MBA Student Featured in College Guide for American Indian Science and Engineering Society
Student

MBA Student Featured in College Guide for American Indian Science and Engineering Society

MBA Student Katherine Jacobs was raised in Cherokee, North Carolina on the Eastern Band of Cherokee’s reservation within the Great Smoky Mountains. At the age of 17, she left her tribal homeland to study at Arizona State University, which she calls a “life-changing decision for the better.” In May, she graduated with a B.S. in Finance and a minor in Fashion. “I am so thankful for the amazing mentors that I gained while attending ASU because without them, I would not have kept building greater ambitions for myself,” she said. Katherine, now a MBA Student at FIDM, is featured in the new College Guide for American Indian Science and Engineering Society (AISES), the national non-profit organization focused on increasing the representation of Indigenous (Native American, Alaska Native, Native Hawaiian, First Nations, Pacific Islanders) students in STEM studies and careers. We recently chatted with her to learn more about her journey to FIDM, involvement with AISES, and preparing for an entrepreneurial career.

What was your childhood like? Honestly, I am very fortunate to have had the childhood I did. My parents sacrificed all they could to provide and support my brother and I in all that we wanted to do. Education was always a priority and I have my mother to thank for motivating me in my academics. We were practically raised in the kitchen because of our father’s successful catering and cake business. I think this early exposure to business, entrepreneurship, and self-expression really inspired me to chase my dreams and never stop setting goals for myself. What I cherish most about my childhood was my creativity; whether I was entering my paintings and artwork into competitions/exhibitions in middle and high school, or sketching my own clothing line at eight years old, I was never scared to create and express my artistic ability.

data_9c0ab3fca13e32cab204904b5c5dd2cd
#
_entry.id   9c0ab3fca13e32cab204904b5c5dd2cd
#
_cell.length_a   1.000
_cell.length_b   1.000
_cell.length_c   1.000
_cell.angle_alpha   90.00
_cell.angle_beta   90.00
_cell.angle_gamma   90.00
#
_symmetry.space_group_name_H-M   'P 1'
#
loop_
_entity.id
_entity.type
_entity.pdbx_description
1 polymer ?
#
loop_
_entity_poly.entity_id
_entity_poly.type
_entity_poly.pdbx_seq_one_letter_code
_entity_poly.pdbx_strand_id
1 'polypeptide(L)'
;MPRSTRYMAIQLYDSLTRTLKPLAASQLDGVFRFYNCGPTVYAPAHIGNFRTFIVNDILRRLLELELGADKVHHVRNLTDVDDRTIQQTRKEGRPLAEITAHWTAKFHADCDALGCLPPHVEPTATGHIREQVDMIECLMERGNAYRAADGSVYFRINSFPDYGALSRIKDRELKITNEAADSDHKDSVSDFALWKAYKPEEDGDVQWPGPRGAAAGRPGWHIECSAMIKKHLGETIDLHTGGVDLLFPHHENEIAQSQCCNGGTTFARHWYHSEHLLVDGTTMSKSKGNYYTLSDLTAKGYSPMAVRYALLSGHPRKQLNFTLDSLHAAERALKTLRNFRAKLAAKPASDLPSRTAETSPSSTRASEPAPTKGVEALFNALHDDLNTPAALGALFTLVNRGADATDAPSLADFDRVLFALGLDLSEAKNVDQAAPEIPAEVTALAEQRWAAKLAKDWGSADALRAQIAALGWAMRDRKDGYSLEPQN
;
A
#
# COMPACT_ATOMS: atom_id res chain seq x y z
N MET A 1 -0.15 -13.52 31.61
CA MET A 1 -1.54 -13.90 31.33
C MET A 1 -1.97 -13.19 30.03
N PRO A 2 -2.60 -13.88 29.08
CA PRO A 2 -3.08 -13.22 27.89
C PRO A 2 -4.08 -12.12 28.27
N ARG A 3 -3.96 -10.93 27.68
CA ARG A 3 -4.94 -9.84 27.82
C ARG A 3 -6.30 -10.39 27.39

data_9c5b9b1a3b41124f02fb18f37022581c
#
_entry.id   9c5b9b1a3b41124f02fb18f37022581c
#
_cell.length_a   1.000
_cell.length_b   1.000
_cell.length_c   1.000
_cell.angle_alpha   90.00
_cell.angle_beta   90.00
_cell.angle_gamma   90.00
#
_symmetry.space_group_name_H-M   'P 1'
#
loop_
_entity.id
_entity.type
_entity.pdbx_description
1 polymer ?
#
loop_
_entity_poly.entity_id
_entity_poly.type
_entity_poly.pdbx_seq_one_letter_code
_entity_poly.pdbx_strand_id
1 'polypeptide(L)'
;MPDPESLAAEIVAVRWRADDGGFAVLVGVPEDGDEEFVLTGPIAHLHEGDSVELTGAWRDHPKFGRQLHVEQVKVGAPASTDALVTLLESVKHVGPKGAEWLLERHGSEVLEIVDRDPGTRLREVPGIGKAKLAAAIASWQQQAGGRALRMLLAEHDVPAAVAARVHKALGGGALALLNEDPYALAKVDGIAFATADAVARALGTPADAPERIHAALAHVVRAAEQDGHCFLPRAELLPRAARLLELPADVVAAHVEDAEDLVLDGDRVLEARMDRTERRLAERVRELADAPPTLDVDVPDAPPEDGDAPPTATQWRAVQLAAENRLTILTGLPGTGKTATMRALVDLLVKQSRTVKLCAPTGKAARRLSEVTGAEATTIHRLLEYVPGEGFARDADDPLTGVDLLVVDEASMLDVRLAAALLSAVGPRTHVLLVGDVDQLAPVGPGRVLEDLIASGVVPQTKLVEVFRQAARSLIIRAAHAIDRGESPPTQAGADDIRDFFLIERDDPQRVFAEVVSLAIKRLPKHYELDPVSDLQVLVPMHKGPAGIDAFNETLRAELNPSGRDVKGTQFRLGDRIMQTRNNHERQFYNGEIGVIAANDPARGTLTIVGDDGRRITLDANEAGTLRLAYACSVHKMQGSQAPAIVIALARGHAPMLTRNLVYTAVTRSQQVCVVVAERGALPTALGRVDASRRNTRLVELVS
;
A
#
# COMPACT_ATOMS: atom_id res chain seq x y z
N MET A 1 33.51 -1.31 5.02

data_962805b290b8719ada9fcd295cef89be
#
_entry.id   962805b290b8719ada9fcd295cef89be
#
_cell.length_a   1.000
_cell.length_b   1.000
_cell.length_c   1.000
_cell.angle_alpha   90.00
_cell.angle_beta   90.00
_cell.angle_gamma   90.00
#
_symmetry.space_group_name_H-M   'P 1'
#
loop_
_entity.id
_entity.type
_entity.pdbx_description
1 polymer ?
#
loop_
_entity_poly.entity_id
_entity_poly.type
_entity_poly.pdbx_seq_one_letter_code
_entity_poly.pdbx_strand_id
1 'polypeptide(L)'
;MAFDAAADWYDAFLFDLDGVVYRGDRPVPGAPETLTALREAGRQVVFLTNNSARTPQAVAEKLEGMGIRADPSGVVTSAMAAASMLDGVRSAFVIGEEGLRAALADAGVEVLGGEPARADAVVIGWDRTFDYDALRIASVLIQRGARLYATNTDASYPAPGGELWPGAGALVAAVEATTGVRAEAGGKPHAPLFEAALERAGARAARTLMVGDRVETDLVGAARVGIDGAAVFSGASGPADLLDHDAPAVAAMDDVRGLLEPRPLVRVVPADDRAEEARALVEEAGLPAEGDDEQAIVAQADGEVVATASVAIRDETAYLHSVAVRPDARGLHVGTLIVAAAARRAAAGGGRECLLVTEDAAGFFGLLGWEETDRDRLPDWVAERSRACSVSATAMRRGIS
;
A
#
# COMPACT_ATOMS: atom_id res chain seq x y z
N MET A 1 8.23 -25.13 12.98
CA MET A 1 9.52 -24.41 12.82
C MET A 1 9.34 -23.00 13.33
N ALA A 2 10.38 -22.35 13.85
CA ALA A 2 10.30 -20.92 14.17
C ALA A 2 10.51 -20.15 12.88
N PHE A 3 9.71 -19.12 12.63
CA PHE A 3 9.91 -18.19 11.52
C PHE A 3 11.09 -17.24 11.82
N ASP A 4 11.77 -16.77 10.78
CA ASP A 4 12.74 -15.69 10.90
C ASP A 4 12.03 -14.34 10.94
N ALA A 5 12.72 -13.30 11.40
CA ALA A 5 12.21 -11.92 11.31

What was it like to leave your tribal homeland and move across the country for college? Leaving the only place that I have lived my entire life up until the age of 17 years old was probably one of the hardest, yet easiest, things I have ever done. Once I left for Arizona State in July of 2016, I could not wait to land in Phoenix and go shopping for my dorm. Since I was in middle school, I had always dreamed of attending college at ASU. This was mostly because my Papa Ray, or my A-gi-du-da, wanted nothing more than to watch me go to ASU and graduate with my degree in Finance. It wasn’t until my birthday in September when I finally felt homesick and wanted nothing more than to go back home to the reservation. Thankfully, I toughed it out and kept myself happy and busy with my new friends and school schedule.

When did you realize you were interested in math, the arts, and fashion? Once I could walk around my grandmother’s house, I instantly was drawn to her clothing and jewelry collection. No matter the time of day, I was in her closet trying on clothes and styling outfits. I vividly remember asking my mom every day if I could wear my high heels to school. In elementary school, I would always personally compete to finish the multiplication or division tables first. I’ve always loved numbers and that there is a solution to every problem in mathematics.